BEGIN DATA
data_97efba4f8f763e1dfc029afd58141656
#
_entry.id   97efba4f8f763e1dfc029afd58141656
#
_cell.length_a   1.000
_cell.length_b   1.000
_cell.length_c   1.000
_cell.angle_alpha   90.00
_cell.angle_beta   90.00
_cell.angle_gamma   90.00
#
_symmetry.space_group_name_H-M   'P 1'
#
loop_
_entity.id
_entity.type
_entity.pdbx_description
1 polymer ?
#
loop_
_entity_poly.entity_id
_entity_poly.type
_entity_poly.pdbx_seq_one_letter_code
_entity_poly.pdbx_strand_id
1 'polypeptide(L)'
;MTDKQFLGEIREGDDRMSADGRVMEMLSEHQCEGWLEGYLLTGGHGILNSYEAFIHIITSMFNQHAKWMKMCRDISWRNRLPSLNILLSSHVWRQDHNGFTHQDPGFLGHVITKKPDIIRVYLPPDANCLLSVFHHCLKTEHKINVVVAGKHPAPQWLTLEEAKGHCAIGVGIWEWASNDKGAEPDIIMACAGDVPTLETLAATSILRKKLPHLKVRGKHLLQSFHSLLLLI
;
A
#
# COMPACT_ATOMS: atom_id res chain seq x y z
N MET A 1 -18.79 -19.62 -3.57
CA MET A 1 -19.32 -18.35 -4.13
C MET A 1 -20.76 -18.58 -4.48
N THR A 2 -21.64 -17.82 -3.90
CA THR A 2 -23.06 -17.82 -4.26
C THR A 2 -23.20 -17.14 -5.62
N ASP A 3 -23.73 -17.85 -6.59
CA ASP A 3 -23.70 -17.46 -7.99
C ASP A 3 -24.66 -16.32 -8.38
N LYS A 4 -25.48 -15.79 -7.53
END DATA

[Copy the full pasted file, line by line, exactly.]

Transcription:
data_97efba4f8f763e1dfc029afd58141656
#
_entry.id   97efba4f8f763e1dfc029afd58141656
#
_cell.length_a   1.000
_cell.length_b   1.000
_cell.length_c   1.000
_cell.angle_alpha   90.00
_cell.angle_beta   90.00
_cell.angle_gamma   90.00
#
_symmetry.space_group_name_H-M   'P 1'
#
loop_
_entity.id
_entity.type
_entity.pdbx_description
1 polymer ?
#
loop_
_entity_poly.entity_id
_entity_poly.type
_entity_poly.pdbx_seq_one_letter_code
_entity_poly.pdbx_strand_id
1 'polypeptide(L)'
;MTDKQFLGEIREGDDRMSADGRVMEMLSEHQCEGWLEGYLLTGGHGILNSYEAFIHIITSMFNQHAKWMKMCRDISWRNRLPSLNILLSSHVWRQDHNGFTHQDPGFLGHVITKKPDIIRVYLPPDANCLLSVFHHCLKTEHKINVVVAGKHPAPQWLTLEEAKGHCAIGVGIWEWASNDKGAEPDIIMACAGDVPTLETLAATSILRKKLPHLKVRGKHLLQSFHSLLLLI
;
A
#
# COMPACT_ATOMS: atom_id res chain seq x y z
N MET A 1 -18.79 -19.62 -3.57
CA MET A 1 -19.32 -18.35 -4.13
C MET A 1 -20.76 -18.58 -4.48
N THR A 2 -21.64 -17.82 -3.90
CA THR A 2 -23.06 -17.82 -4.26
C THR A 2 -23.20 -17.14 -5.62
N ASP A 3 -23.73 -17.85 -6.59
CA ASP A 3 -23.70 -17.46 -7.99
C ASP A 3 -24.66 -16.32 -8.38
N LYS A 4 -25.48 -15.79 -7.53